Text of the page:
Filming has begun this week on the BBC and Netflix’s new thriller, Giri/Haji, and we’ve got our first look at the show’s impressive cast.
Takehiro Hira (Hara-Kiri: Death of a Samurai), BAFTA and Emmy award winner Kelly Macdonald (Boardwalk Empire, Puzzle), Japanese Academy award winner Yosuke Kubosuka (Go, Silence), BAFTA nominated Will Sharpe (Flowers), Japanese Academy Award winner Masahiro Motoki (Departures), Justin Long (New Girl) and Charlie Creed-Miles (Ripper Street) will star in the ambitious, global drama.
Written by BAFTA nominee Joe Barton (Humans), the production balances an exceptional array of Japanese talent alongside an acclaimed cast from UK film and TV. The drama will play out across eight episodes in both Japanese and English – the title translates as “Duty/Shame” – as the action moves between London and Tokyo, traversing the narrative’s multiple time frames.
The series explores the butterfly effect of one murder over the two cities, with Hira and Kubozuka leading the Japanese cast. They play Kenzo (Hira) and Yuto (Kubozuka), once devoted and now estranged brothers, driven to opposite sides of the world by the spiralling consequences of one violent split-second decision. They are joined by Masahiro Motoki, Yuko Nakamura, Aoi Okuyama, Mitsuko Oka, Togo Igawa, Katsuya and Yoshiki Minato. The UK cast sees Macdonald, Long, Sharpe, Creed-Miles and Tony Pitts (Jamestown, Peaky Blinders) line up across a bitter divide, as the ramifications of the murder erupt across the globe from London to Toyko.
Kenzo (Hira), a Tokyo detective and family man, is abruptly dispatched to London by his superiors in the police department to search for his missing younger brother Yuto (Kubosuka), the honour of his family at stake. Arriving, he becomes drawn into the shadowy world of Abbott (Creed-Miles) and Vickers (Long), a once lucrative business partnership now under threat, as the former looks now to the East to expand his empire. Distant from everything familiar to him, Kenzo unexpectedly finds hope in a remarkable makeshift family of Londoners, each in turn confronting the tumultuous, spiralling effects of fateful past decisions. Among them is charismatic rent boy Rodney (Sharpe) and Sarah (Macdonald), a Met detective investigating the London murder, who begins to present a delicate threat to Kenzo’s marriage.
Commissioned by Netflix and Piers Wenger and Charlotte Moore for BBC, the 8×60’ is directed by Julian Farino and produced by Jane Featherstone’s Sister Pictures (The Split, Broadchurch, Cleaning Up). It is created and written by Joe Barton (Humans), is executive produced by Jane Featherstone (The Split, Utopia, Broadchurch, Humans) and Chris Fry (Humans, The Smoke) and Joe Barton for Sister Pictures, Ben Irving for BBC TWO and produced by Susie Liggat.
Barton says: “Developing this show with Sister Pictures, Netflix, and the BBC has been an amazing creative experience and now I’m incredibly excited to see it come to life with such a diverse and brilliant cast and crew. They’re all ridiculously talented which has the added bonus of making me look better. Which was my goal all along, frankly.”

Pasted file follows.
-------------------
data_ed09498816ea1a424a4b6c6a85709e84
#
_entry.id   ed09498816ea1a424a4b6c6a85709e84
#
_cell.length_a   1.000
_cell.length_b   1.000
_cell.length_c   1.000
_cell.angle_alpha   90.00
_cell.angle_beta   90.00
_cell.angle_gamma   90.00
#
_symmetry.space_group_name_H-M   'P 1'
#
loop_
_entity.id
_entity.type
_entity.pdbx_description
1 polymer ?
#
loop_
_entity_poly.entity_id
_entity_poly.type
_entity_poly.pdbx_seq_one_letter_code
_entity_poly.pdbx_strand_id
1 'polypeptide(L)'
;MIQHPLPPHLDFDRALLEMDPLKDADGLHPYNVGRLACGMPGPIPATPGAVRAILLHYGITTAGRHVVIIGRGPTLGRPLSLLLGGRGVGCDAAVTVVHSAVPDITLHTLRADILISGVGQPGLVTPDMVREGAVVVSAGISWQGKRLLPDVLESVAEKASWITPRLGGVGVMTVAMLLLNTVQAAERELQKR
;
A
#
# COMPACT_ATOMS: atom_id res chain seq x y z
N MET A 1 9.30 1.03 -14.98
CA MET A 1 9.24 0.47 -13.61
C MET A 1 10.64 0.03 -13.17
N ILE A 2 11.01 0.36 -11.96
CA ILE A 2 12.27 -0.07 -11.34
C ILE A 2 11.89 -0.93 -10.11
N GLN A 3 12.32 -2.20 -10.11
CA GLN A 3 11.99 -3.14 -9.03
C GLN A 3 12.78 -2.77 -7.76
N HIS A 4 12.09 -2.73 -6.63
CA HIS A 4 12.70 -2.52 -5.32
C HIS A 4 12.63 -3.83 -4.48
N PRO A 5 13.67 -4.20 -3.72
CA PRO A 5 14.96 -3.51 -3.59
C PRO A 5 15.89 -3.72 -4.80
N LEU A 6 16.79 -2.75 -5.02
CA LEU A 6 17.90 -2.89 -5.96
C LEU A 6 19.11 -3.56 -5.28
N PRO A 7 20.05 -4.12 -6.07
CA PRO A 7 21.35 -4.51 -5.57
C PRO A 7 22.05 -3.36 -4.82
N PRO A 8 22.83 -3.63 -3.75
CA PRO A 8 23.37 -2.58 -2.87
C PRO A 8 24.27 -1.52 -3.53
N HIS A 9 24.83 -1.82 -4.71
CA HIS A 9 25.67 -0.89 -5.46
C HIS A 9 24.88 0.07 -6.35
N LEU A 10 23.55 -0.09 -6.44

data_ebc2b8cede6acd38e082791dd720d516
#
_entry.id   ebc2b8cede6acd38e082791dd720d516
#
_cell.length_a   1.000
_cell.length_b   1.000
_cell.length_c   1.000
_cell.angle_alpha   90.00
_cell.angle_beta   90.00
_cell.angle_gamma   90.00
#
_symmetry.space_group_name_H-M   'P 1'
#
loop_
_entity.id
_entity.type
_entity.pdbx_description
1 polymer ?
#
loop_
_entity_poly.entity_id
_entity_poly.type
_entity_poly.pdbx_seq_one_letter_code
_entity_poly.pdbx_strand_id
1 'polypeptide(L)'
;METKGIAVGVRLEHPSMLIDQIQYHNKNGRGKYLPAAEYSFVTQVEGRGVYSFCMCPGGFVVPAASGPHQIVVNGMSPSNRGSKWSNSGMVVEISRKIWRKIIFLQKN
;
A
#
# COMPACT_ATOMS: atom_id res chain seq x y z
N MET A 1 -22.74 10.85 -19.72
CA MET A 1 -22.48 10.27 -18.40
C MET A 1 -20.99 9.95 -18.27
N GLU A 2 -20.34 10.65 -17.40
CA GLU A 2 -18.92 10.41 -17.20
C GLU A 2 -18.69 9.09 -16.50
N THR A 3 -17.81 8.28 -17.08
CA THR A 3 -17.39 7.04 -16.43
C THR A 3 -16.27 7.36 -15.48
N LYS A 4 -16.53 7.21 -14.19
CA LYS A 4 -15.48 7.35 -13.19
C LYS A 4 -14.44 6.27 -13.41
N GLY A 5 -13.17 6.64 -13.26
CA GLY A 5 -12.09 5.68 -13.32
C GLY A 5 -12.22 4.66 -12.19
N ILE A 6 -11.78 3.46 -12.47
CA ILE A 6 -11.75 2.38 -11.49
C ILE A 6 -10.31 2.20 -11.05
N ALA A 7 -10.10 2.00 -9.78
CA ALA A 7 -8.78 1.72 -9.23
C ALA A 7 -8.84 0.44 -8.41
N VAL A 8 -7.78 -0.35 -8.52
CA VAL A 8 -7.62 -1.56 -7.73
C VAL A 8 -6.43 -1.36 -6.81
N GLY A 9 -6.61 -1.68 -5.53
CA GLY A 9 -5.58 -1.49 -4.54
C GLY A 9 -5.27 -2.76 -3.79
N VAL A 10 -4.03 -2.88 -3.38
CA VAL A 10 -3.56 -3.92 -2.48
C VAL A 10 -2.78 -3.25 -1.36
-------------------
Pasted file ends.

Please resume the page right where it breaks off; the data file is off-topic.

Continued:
Featherstone adds: “Joe is an amazing talent and I am thrilled to be working with him at Sister on this series which plays with genre in such a sophisticated way. In Giri/Haji he has created gripping, truly rule-breaking scripts, visually and narratively rich, and when paired with this extraordinary ensemble cast and Julian’s beautiful direction, they will, I believe, result in something pretty fabulous.”
Cindy Holland, Vice President, Original Content at Netflix, comments: “Giri/Haji is a unique series that crosses cultures in a way that we think will appeal to Netflix members around the world. We’re excited to partner with Joe and Julian, and to see their combined vision come to life on screen.”
Giri/Haji will make its world premiere on BBC Two and Netflix will stream the series globally outside of the UK.
BBC and Netflix team up for Giri/Haji
5th May 2017
The BBC and Netflix are teaming up once again for new drama Giri/Haji.
The UK broadcaster, which is placing a growing emphasis on its original drama output, is no stranger to the streaming service, with Netflix having snapped up the international rights to series such as The Last Kingdom. Now, as Piers Wenger, the recently-appointed Controller of BBC Drama, unveils his new commissioning team and slate of programmes (which includes a three-part version of Little Women and Stephen Frears’ A Very English Scandal), the BBC is once again uniting with the online service for a co-production.
The eight-episode series, which translates to 義理/恥 or Duty/Shame, is created by Joe Barton, the writer of the BAFTA-winning Our World War and Humans. It follows a middle-aged Tokyo detective (Kenzo) who travels to London in search of his wayward younger brother (Yuto). Once thought dead, Yuto is now believed to be posing as a Yakuza gangster in London and wanted for the murder of a Japanese businessman there.
With the help of a young Japanese-British hustler, who helps the detective navigate London, the mystery continues to unravel. His family’s honour, and the fragile peace between the warring gangs back in Tokyo, is at stake.
Giri/Haji was commissioned by Wenger and Charlotte Moore for BBC One, and Elizabeth Bradley and Alex Sapot for Netflix, and is a Sister Pictures production. The Executive Producers are Jane Featherstone, Chris Fry and Joe Barton for Sister Pictures, and Wenger for the BBC. Giri/Haji will premiere on BBC One and Netflix will stream the series globally outside of the UK.